We can never have enough of nature. We must be refreshed by the sight of inexhaustible vigor, vast and titanic features, the sea-coast with its wrecks, the wilderness with its living and its decaying trees, the thunder-cloud, and the rain.
Henry David Thoreau
An avalanche is a very real winter hazard, especially in steeper ravines. Everyone in your group should have a good knowledge of avalanche safety. Education and training are critical, so each member of your group should take an avalanche safety course.
Steep slopes with unstable deep snow hold the deadly risk of avalanche. If you hike in the mountains in winter, here is some avalanche information you need to know:
The Avalanche Danger Scale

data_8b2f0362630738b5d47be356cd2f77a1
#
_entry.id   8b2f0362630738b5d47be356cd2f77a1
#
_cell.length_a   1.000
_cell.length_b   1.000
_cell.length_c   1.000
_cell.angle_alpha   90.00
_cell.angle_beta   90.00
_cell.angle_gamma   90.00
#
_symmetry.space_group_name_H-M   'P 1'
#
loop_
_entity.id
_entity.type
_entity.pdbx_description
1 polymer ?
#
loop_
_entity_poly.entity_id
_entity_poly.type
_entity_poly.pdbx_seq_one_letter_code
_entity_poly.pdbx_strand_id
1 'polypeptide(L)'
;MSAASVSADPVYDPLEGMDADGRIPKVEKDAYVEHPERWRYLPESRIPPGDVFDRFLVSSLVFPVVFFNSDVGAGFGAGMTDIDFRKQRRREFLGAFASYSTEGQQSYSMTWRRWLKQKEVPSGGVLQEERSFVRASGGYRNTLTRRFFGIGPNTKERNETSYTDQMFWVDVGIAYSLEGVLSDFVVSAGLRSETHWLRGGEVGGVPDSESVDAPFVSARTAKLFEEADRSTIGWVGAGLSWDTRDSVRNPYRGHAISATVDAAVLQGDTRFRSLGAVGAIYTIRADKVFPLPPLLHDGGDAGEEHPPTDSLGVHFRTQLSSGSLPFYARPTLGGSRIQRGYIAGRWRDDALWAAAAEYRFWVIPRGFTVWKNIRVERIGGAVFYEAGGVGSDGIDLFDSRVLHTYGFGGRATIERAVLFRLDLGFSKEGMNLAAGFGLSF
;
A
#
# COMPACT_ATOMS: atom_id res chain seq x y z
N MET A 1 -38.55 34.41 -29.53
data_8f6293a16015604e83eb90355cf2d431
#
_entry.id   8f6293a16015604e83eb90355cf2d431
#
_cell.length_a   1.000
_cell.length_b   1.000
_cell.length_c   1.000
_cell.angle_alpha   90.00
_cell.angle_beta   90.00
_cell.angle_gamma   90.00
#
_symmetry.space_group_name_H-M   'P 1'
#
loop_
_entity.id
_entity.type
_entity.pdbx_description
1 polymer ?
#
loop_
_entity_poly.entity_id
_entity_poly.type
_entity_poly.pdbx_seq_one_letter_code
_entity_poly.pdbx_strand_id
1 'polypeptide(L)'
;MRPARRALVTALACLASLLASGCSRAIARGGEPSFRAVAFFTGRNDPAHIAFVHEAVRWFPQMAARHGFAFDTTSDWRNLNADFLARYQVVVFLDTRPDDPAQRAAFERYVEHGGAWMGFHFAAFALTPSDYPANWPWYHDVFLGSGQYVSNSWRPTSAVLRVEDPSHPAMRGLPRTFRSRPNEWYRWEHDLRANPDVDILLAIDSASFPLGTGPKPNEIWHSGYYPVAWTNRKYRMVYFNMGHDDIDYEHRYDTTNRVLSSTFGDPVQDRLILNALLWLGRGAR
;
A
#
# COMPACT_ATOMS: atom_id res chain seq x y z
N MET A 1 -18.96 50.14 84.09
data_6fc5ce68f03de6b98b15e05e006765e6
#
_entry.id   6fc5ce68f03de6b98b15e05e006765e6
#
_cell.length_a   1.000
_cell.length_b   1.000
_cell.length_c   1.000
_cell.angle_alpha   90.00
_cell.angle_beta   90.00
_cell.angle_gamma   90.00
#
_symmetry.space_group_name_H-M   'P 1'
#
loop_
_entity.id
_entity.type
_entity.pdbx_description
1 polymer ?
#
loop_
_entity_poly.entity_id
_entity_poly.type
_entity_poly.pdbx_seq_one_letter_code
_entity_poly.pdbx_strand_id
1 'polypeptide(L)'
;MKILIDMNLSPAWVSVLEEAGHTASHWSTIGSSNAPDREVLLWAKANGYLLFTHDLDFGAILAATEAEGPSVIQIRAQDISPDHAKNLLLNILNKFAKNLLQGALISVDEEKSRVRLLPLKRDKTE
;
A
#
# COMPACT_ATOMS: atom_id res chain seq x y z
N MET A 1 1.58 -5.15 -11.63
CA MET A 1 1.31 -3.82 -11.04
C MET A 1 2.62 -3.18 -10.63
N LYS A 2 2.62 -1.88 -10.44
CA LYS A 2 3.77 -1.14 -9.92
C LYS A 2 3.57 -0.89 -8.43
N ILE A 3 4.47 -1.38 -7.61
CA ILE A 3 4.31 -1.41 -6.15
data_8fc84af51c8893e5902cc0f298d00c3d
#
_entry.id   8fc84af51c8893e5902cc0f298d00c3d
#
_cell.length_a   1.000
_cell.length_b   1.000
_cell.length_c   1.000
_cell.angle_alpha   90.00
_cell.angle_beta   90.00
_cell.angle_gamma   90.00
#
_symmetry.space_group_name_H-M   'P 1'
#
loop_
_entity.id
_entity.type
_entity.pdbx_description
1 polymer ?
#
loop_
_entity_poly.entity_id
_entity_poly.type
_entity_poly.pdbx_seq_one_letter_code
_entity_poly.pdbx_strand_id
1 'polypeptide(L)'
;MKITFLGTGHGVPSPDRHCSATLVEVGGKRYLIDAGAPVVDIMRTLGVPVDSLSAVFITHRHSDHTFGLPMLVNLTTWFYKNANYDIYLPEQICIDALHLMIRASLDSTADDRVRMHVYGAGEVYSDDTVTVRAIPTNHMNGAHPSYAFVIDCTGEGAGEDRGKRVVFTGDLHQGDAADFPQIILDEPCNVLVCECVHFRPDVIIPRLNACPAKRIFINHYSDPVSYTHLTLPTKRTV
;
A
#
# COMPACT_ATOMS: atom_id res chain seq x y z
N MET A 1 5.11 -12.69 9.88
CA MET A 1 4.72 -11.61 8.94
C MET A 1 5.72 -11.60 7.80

The guidelines before describing avalanche probability should be used with your judgement, experience and local knowledge.
Avalanche Safety Basics
Remember that avalanche danger rating levels are only general guidelines. Most avalanche accidents are caused by slab avalanches which are triggered by the victim or a member of the victim's party. However, any avalanche may cause injury or death and even small slides may be dangerous.
Always practice safe route-finding skills and be aware of changing conditions. Learn how to use, and always carry, avalanche beacons, probles and shovels. You must be able to carry out a self-rescue in the event of a burial as time is critical. If you must go for help, it is generally considered too late. Learn to recognize avalanche terrain and understand snow stability evaluation techniques to help minimize your risk.
No matter what the current avalanche danger there are avalanche safe areas in the mountains. Seek out the information needed to locate these areas and make informed decisions.